Choice & Consequence

The gift is embellished with all the makings of peace, promise and fulfilment. Unbeknownst to me, it harbours within its hollow centre some brutal attacks that will shake me to my core. And I guess that’s what makes Consequence the scariest evil twin in my life.

I pride myself with actively choosing to pursue the things that are most meaningful to me, even when it scares me, and especially when it doesn’t make sense to anyone else. I love to have many choices especially when it comes to what I do with my life. The world is my playground and I intend to explore as much of it as I can, however I choose to do it.

Of course, thinking like this gets me excited about life. So many possibilities - I could travel the world speaking about something, I could write a book that gets adapted into a movie. It all sounds so glamorous, and it looks glamorous in my head too! In my head, the Consequence of paving my own path and pursuing my dreams is all roses and no thorns. I mean, if there are thorns they’re only the ones that will sound cool in a memoir or biopic.

That’s why it always surprises me when the Trojan horse bursts open and thousands of unpleasant surprises attack me.

There is no way to fully prepare for the blows that Consequence carries. You see, blinded by the breath-taking exterior of the horse, I sometimes don’t see far enough to predict the assault. All of a sudden, I find myself battling things like loneliness and stress and being excruciatingly broke. A full-on war breaks out on me, and it becomes my job to try and manage it.

Perhaps life would be easier if, when the war was raging, choices stopped being presented to me. If there was a button to just pause while I do some damage control… but there’s no pause button. Choices must be made, and consequences must be faced.

Do you want to know what’s really scary for me? It’s the fact that this thing called Consequence - this Trojan horse - is inevitable. Whatever choice I make, it will be there, waiting for me. And even when I don’t make a choice, Consequence charges forth anyway.

I mean, there are times when life weighs down heavily on me. Pressure mounts from seemingly everywhere. Assignments pile up, work piles up and my own projects pile up. I’d be lying if I said I had figured out how to juggle it all flawlessly. I drop the ball more times than I can count. And when the pressure gets too much, it’s always hard for me to decide what to give my attention to.

Sure, there’s the logical way of going about it. Secure the bag, secure the grades then worry about the “passion” later. But the consequence of that, in my experience, has been months and months of no blog content, which comes with months and months of feeling unfulfilled and lifeless.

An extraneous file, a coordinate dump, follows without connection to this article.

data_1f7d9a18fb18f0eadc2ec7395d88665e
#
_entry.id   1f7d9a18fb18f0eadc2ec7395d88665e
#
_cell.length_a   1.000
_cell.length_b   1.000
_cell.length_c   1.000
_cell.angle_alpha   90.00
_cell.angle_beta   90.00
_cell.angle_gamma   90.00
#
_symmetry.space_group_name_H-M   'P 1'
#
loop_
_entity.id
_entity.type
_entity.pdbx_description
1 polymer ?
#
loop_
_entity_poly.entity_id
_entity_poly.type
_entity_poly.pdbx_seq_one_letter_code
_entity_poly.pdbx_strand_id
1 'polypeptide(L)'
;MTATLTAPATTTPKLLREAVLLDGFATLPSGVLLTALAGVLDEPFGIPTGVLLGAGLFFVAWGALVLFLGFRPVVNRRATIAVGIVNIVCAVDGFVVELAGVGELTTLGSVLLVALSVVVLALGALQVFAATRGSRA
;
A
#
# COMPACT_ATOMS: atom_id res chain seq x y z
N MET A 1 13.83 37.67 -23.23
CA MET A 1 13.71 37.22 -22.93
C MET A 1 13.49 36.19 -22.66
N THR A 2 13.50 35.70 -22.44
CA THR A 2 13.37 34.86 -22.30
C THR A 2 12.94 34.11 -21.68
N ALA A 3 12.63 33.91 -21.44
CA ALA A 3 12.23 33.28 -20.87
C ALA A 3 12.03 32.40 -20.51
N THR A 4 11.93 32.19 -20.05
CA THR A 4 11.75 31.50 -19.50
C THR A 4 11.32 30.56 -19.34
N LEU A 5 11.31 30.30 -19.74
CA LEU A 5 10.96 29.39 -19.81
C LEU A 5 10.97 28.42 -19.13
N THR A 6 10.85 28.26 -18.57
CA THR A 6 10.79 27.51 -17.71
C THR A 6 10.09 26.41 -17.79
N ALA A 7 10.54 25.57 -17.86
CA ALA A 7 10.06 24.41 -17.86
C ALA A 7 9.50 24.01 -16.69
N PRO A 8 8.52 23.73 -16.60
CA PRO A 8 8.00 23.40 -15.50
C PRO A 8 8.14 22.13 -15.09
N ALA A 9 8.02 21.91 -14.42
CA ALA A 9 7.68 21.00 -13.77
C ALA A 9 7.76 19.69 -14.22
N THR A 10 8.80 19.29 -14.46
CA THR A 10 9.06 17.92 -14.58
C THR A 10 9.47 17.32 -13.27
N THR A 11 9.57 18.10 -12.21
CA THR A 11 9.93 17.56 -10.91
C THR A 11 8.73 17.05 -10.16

I know, I know. I shouldn’t even let things get to that point in the first place. And that’s where my answer lies. You see, the one thing that has worked in curbing the effects of Consequence has been this:


The word has its origins in the Latin word discere, which means “to learn”. Ultimately, each choice - no matter how mundane - is an opportunity to learn. I saw a meme a few years ago about how life was the only place where the test came before the lesson. The consequences of our choices, though uncomfortable and painful sometimes, are what make us wiser individuals in the long-run.

The first time the attacks burst forth from the Trojan horse, we are caught off-guard and it takes time to bounce back. But then we come to expect - even anticipate - the attacks. We know full well procrastination will only lead to panic when deadlines approach. And that chicken bacon bbq pizza with double extra cheese will show up on all the wrong places on our bodies. Because of the consequences we faced the first time around, we can make better choices and avoid unpleasant experiences after. That’s what discipline does. Discipline equals freedom.

And yet, it’s not as easy as it sounds, is it? It’s far easier to indulge, to eat the pizza even when I know I shouldn’t, to watch that movie even though I have assignments due tomorrow, or to buy that cool pair of headphones even though the ones I have work just fine. It’s my job, though, to discipline myself so I can freely enjoy these things at a much better time.

The only way to live harmoniously with this evil twin is to think carefully before I choose. Spontaneity and indulgence have their place in my life, but they should never be a habit. I have learnt that I need to control my impulses like I would those of a nine-year-old. I have to parent myself. And the more good choices I make on my behalf, the better and more manageable the consequences will be.

29 May 2020